Friday, February 20, 2009


Richard Cambridge, Fellow
The Black Earth Institute

Presented at the 2009 AWP panel “The Poet as Oracle”

Traditional societies considered poets as oracles, charged with mediating between human and greater-than-human worlds. Whether that “other world” is described as divinity, the ancestors, or the earth, poets have served as mouthpieces for forces greater than a single human personality. African griots, Native American orators, and Celtic bards put words and images at the service of their communities and their craft in the service of the transhuman. This panel presents diverse traditions of oracular poetry, both traditional and modern.

Poets, priests and priestesses, prophets, shamans, griots, and bards have been the traditional vehicles of Oracle, the ones consulted, and the response would often be in the form of a puzzle, riddle, or enigmatic statement. Saying and seeing sideways. Seeing through the glass darkly, a way of speaking directly to our unconscious perhaps because our consciousness was as yet not fully undeveloped.

Today, however, it is the hunters, trappers, and fisherman from the Artic rim who are on the front line of food and survival, and the scientists, mathematicians, and journalists, recording and reporting on the data, giving us the warnings and prophesies about climate change who are our oracles. It is the language of charts and graphs, and photographs we can see, such as the glaciers thawing southward and the line of trees marching northward. Simple math such as the plus few degrees rise in temperature in the Artic causing ice to break up before summer. Numbers and pictures everyone can understand.

You don’t need a weatherman
to know which way the wind blows.1

The new oracles are the project engineers in the Netherlands, in their far-seeing, giving land back to the sea in order to protect the cities in the near future; the climate scientists in Antarctica measuring the ice core, the mathematicians interpreting the data.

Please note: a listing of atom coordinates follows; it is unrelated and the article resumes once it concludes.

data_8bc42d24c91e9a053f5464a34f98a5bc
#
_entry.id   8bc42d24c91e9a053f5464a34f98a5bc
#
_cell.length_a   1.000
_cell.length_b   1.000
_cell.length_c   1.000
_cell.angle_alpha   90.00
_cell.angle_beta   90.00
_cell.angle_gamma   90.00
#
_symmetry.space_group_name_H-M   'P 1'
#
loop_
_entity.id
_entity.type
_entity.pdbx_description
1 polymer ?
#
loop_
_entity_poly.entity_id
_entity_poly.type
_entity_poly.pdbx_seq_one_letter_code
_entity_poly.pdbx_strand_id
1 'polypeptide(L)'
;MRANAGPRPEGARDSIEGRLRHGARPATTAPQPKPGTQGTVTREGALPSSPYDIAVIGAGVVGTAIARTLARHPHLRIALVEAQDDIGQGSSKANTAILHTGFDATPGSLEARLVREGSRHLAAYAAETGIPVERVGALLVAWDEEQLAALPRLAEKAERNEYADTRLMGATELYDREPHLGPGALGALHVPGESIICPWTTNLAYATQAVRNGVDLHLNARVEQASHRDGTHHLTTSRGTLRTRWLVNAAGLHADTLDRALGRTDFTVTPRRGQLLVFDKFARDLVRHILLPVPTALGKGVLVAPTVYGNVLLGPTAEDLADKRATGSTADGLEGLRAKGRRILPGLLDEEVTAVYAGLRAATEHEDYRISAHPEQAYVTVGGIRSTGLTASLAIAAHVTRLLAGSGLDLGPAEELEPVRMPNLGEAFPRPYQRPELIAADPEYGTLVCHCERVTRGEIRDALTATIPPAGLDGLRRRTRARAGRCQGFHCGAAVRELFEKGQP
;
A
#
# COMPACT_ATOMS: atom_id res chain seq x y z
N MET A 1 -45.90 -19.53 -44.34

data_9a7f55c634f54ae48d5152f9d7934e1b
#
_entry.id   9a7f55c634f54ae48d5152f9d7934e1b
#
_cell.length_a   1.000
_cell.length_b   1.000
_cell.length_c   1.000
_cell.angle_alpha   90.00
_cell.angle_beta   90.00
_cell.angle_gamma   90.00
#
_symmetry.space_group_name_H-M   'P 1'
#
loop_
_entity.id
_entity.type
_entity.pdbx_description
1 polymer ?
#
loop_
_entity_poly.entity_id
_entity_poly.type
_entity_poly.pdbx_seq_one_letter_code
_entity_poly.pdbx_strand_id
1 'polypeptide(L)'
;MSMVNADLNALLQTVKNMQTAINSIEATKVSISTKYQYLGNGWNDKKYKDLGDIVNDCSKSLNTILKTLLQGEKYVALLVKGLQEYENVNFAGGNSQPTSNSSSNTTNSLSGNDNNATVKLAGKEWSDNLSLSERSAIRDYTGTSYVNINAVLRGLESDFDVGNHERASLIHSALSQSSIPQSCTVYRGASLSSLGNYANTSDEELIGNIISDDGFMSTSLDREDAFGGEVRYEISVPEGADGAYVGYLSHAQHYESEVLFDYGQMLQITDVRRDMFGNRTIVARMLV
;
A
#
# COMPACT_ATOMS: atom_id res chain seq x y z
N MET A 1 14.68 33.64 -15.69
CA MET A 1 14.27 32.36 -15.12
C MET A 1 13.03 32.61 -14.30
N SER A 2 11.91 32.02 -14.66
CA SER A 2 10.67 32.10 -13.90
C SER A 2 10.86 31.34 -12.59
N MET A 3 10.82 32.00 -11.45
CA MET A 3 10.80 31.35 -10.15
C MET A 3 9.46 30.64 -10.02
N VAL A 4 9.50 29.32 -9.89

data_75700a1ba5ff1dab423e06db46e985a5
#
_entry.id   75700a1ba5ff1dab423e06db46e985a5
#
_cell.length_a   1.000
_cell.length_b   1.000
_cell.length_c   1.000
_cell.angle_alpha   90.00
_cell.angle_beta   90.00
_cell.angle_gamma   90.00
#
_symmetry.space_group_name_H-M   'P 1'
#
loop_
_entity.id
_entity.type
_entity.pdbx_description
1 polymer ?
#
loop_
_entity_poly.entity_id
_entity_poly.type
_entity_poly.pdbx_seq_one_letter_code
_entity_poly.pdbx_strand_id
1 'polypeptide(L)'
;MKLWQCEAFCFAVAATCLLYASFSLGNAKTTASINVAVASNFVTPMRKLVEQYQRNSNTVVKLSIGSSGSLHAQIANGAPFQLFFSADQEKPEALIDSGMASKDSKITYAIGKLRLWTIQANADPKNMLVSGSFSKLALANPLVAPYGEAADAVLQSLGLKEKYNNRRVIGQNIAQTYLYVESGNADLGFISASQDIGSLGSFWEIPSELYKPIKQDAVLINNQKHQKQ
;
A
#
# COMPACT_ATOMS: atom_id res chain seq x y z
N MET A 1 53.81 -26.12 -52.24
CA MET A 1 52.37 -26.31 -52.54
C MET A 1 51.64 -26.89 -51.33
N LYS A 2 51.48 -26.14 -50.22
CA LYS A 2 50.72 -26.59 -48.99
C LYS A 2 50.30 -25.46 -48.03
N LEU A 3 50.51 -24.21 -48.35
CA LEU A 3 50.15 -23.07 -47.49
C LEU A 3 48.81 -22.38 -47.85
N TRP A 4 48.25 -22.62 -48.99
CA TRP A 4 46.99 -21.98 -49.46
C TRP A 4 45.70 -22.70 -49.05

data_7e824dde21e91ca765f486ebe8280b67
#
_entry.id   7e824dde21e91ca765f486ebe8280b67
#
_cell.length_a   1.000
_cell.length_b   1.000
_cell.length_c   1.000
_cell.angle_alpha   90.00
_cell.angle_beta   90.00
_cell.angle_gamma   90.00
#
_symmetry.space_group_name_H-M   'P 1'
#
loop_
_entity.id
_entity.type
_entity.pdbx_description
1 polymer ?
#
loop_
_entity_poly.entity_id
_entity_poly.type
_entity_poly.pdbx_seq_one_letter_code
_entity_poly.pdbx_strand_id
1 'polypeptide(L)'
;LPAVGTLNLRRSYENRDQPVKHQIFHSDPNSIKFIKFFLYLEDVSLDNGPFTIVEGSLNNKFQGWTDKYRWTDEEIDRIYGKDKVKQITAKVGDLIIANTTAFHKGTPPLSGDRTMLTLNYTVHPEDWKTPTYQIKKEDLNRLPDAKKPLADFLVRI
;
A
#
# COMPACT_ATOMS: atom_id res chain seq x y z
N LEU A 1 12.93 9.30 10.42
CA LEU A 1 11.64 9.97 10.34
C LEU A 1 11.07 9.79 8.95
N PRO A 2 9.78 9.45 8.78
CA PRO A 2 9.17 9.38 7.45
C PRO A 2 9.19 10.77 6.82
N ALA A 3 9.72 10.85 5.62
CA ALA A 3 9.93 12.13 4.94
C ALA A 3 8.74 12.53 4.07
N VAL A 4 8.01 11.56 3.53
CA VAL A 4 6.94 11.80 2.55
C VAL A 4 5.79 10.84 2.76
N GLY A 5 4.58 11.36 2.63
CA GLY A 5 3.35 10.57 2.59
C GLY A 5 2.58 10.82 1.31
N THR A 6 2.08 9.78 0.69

Oracle is a 42-year-old Artic hunter named Igor Macotrikas, who says, “The food is not easy to come by now that the weather has changed. The south wind is a bad wind. It moves the walrus to another place. The walrus is hard to find.” Maxim Agnagisyak, who pays close attention to the animals he hunts. “The meat of the grey whales is rancid; it smells like medicine. The sled dogs won’t eat it” Or Caleb Pungowiyi, “When this earth starts to be destroyed, we feel it.”2 Plain speaking. Simple declarative sentences. Almost like a child’s primer.

And it is the so called “dumb” animals who speak to us, especially the ones who have already checked out of existence, their no-more speaking, eloquent in their absence, their silence. At what point do you notice when someone is missing from the choir, the flute section from the orchestra, the bright threads faded from the tapestry?

Ursula K. LeGuin says, “There are areas of vast silence in any culture, and part of an artist’s job is to go into those areas and come back from the silence with something to say.”3 What if the “something to say” is the Silence itself? In the former generations governments “disappear” dissidents. What happens when the new “disappeared ones are the fauna and flora? When we must say as sacred gatherings: Polar Bear— Presente! Spotted Salamander— Presente!